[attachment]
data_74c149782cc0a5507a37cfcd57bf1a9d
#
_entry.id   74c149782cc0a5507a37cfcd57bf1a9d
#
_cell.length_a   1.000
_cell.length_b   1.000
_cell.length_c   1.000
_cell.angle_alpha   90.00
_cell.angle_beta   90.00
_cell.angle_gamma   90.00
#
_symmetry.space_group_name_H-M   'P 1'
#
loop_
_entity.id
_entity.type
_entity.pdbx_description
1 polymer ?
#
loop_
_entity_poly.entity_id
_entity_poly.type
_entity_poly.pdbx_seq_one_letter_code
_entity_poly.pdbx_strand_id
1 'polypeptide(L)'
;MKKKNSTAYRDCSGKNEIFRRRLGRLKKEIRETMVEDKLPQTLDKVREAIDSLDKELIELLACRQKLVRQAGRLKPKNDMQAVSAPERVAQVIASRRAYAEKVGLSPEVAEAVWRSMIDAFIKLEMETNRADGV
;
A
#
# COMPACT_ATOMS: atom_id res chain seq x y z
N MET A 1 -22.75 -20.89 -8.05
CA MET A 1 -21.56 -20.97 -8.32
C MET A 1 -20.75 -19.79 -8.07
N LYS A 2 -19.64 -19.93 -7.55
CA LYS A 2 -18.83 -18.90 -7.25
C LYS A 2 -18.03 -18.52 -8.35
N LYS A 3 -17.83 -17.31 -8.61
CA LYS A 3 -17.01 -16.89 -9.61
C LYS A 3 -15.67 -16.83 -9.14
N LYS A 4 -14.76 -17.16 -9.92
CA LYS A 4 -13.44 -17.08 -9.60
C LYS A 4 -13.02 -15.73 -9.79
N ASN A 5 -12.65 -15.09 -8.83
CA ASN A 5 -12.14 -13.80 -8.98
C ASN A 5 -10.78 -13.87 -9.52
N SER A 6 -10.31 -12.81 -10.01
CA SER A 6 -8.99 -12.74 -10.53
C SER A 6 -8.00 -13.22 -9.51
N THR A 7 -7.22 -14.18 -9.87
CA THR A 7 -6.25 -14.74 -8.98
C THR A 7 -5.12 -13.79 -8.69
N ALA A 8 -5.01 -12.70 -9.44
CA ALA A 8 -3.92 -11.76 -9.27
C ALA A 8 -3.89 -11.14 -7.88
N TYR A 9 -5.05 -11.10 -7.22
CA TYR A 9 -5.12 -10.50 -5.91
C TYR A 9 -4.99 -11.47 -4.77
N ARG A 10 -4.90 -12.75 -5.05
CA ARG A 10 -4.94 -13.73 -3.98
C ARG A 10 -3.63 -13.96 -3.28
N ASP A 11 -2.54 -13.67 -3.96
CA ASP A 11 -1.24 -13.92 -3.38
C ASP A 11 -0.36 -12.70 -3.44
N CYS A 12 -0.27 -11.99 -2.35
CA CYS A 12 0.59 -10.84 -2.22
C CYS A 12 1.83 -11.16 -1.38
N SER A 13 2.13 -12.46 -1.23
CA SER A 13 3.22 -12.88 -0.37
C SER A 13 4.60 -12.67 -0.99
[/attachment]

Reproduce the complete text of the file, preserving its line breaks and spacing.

data_74c149782cc0a5507a37cfcd57bf1a9d
#
_entry.id   74c149782cc0a5507a37cfcd57bf1a9d
#
_cell.length_a   1.000
_cell.length_b   1.000
_cell.length_c   1.000
_cell.angle_alpha   90.00
_cell.angle_beta   90.00
_cell.angle_gamma   90.00
#
_symmetry.space_group_name_H-M   'P 1'
#
loop_
_entity.id
_entity.type
_entity.pdbx_description
1 polymer ?
#
loop_
_entity_poly.entity_id
_entity_poly.type
_entity_poly.pdbx_seq_one_letter_code
_entity_poly.pdbx_strand_id
1 'polypeptide(L)'
;MKKKNSTAYRDCSGKNEIFRRRLGRLKKEIRETMVEDKLPQTLDKVREAIDSLDKELIELLACRQKLVRQAGRLKPKNDMQAVSAPERVAQVIASRRAYAEKVGLSPEVAEAVWRSMIDAFIKLEMETNRADGV
;
A
#
# COMPACT_ATOMS: atom_id res chain seq x y z
N MET A 1 -22.75 -20.89 -8.05
CA MET A 1 -21.56 -20.97 -8.32
C MET A 1 -20.75 -19.79 -8.07
N LYS A 2 -19.64 -19.93 -7.55
CA LYS A 2 -18.83 -18.90 -7.25
C LYS A 2 -18.03 -18.52 -8.35
N LYS A 3 -17.83 -17.31 -8.61
CA LYS A 3 -17.01 -16.89 -9.61
C LYS A 3 -15.67 -16.83 -9.14
N LYS A 4 -14.76 -17.16 -9.92
CA LYS A 4 -13.44 -17.08 -9.60
C LYS A 4 -13.02 -15.73 -9.79
N ASN A 5 -12.65 -15.09 -8.83
CA ASN A 5 -12.14 -13.80 -8.98
C ASN A 5 -10.78 -13.87 -9.52
N SER A 6 -10.31 -12.81 -10.01
CA SER A 6 -8.99 -12.74 -10.53
C SER A 6 -8.00 -13.22 -9.51
N THR A 7 -7.22 -14.18 -9.87
CA THR A 7 -6.25 -14.74 -8.98
C THR A 7 -5.12 -13.79 -8.69
N ALA A 8 -5.01 -12.70 -9.44
CA ALA A 8 -3.92 -11.76 -9.27
C ALA A 8 -3.89 -11.14 -7.88
N TYR A 9 -5.05 -11.10 -7.22
CA TYR A 9 -5.12 -10.50 -5.91
C TYR A 9 -4.99 -11.47 -4.77
N ARG A 10 -4.90 -12.75 -5.05
CA ARG A 10 -4.94 -13.73 -3.98
C ARG A 10 -3.63 -13.96 -3.28
N ASP A 11 -2.54 -13.67 -3.96
CA ASP A 11 -1.24 -13.92 -3.38
C ASP A 11 -0.36 -12.70 -3.44
N CYS A 12 -0.27 -11.99 -2.35
CA CYS A 12 0.59 -10.84 -2.22
C CYS A 12 1.83 -11.16 -1.38
N SER A 13 2.13 -12.46 -1.23
CA SER A 13 3.22 -12.88 -0.37
C SER A 13 4.60 -12.67 -0.99